2000 years of recorded Zen dialogues between Zen students and their teachers are often bizarre, cranky, weird, paradoxical and very often without any sense. They are in fact somewhat similar to Koans in their content and purpose that is “the awakening”. Zen literature is full of them. Here are some of them. They will be added periodically.
In the following: S= Student T = Teacher.
S: What is “enlightenment”? T: Can you see your own eyes without a mirror?
S: When does enlightenment occurs? T: When you unplug your mind?
S: I went to my teacher with nothing and left with nothing. Someone asked: Why bother to go to your teacher then? The student replied: How would I know otherwise that I went with nothing and came away with nothing?
S: How do I know that I am meditating well? T: When you meditate. S: I don’t get it. T: There is no good or bad meditation. Zen is not dualistic.
S: Master, what is happening after death? Is there reincarnation? T: I don’t know…I am not dead yet.
S: I want to find my inner Truth. Can you help me Master? T: Do not seek truth, only cease to cherish your opinions.
S: I am a well-known scholar and my knowledge is vast but I want to know about Zen; please teach me Teacher.
T: The expert mind is too full to accept anything new whereas for the beginner mind the possibility to learn is endless. Your mind is full like your cut of tea in front of you. I cannot fill up your cup of tea further unless you empty it first otherwise tea will overflow and be wasted. You have to clear up your mind in order to grasp my teaching.
S: I am very working hard Master but I am not progressing. I am very discouraged. What should I do? Please help me. T: Encourage others.
S: What is Matter? T: Never mind S: OK, so…what is mind? T: Does not matter.
S: I have a stupid question: what… T: He who asks a question can be a fool for one minute. He who never asks is a fool forever.
S: My legs are hurting too much when I meditate cross leg; what should I do Teacher? T: Meditate on the pain.
S: Teacher please tells me what is Wisdom? T: The quieter our mind is the more we can listen to others. The more we listen the more we understand that we do not know too much. The more we don’t know the quieter our mind becomes. Quiet mind brings serenity. Serenity brings understanding of what is real and what is not; understanding of what is good and what is not; of what we can control and what we cannot. This is the circle of wisdom.
S: Teacher, I am very slow in my learning and would like to progress faster; please help me. T: Nature does not hurry, yet everything is accomplished perfectly.
S: What is Buddha main teaching? T: Did you wash the dishes last night?
Two Zen monks are walking toward their monastery 15 miles away. It is twelve noon. On the bank of a river to be crossed they see a beautiful woman afraid to walk across. The older monk tells the woman:“ Don’t worry I will carry you across”. The younger monk is quite upset:“ It is forbidden, we cannot touch a woman”! The elder does it anyway and they resume their walk without talking. At sun set they arrive at destination. “ I cannot believe that you carried this woman said the young monk still very upset”. The other one replied “ I carried her for five minutes but you are still carrying her for the last 6 hours.”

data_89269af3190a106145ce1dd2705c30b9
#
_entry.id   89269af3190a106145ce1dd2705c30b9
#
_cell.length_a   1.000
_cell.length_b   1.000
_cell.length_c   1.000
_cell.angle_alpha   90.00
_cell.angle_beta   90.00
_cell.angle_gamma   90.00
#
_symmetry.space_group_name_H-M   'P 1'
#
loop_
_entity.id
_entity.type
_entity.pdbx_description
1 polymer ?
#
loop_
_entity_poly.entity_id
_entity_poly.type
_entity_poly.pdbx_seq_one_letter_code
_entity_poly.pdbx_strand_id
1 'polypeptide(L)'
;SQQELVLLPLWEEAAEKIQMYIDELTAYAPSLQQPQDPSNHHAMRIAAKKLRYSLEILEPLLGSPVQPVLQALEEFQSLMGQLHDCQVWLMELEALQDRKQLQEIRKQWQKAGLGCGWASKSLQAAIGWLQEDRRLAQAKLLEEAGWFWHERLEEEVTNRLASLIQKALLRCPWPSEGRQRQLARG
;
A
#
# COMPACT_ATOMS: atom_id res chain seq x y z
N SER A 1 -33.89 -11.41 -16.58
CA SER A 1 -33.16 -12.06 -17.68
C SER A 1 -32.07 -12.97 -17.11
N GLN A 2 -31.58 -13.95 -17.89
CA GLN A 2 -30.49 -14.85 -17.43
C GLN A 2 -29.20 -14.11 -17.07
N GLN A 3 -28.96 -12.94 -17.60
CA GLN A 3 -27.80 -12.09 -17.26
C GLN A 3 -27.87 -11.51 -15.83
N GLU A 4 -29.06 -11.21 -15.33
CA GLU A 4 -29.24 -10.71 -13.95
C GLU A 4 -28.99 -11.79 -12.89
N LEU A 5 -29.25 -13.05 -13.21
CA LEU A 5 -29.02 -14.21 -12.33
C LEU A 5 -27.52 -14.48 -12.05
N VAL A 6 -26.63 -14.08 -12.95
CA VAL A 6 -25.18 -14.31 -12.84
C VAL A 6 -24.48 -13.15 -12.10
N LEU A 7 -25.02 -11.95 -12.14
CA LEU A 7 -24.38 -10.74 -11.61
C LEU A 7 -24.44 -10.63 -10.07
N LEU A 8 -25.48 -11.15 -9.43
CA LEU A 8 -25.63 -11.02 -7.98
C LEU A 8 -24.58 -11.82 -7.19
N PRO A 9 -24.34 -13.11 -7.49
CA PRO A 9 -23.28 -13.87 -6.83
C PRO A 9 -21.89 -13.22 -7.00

S: Teacher when I will find my Buddha Mind? T: Quite easy: get your sword and cut your head off.
S: Who is Buddha? T: Dry shit on a stick.
S: How can I stop thinking while meditating? T: When you are dead.
S: My life is too frustrating…I feel like being in jail…please help me Teacher. T: Who puts you in Jail? S: No one! T: Then only your mind is in jail. …S: OK…O.K. is not funny…. What should I do with my mind? T: Kill it! S: How? T: Keep a “don’t think” mind. A mind without preconceived ideas, concepts, opinions and thoughts is a free mind.
S: What is Zen…teacher? The teacher is hitting the ground very hard with his hand: “Did you hear the sound I made? He asked. S: Yes. T: This is Zen: your True Nature heard the sound – No thinking – no idea- no concept- just experience- this is Zen.
S: What is Zen teacher? T: Someone who tries to show you the direction where the mind is clear, the thoughts and our detrimental ego-self has been minimized.
Story on a Cup of Tea
Nan-in, a Japanese master during the Meiji era (1868-1912), received a university professor who came to inquire about Zen. Nan-in served tea. He poured his visitor’s cup full, and then kept on pouring. The professor watched the overflow until he could no longer restrain himself. “It is overfull. No more will go in!”
“Like this cup,” Nan-in said, “you are full of your own opinions and speculations. How can I show you Zen unless you first empty your up?”
S: What is Zen practice? T: To practice Zen means to realize one’s existence moment after moment, rather than letting life unravel in regret of the past and daydreaming of the future. To “rest in the present” is a state of magical simplicity. Out of the emptiness can come a true insight into our natural harmony all creation. To travel this path, one needs not be a ‘Zen Buddhist’, which is only another idea to be discarded like ‘enlightenment,’ and like ‘the Buddha’ and like ‘God.”
S: What is Zen? T: (Suzuki)“Zen is not some fancy, special art of living. Our teaching is just to live, always in reality, in its exact sense. To make our effort, moment after moment, is our way. In an exact sense, the only thing we actually can study in our life is that on which we are working in each moment. We cannot even study Buddha’s words.”
S: You said that I am living like a zombie! T: (Thich Nhat Hanh) Some people live as though they are already dead. There are people moving around us who are consumed by their past, terrified of their future, and stuck in their anger and jealousy. They are not alive; they are just walking corpses.”
Ven. Ji Gong Sunim.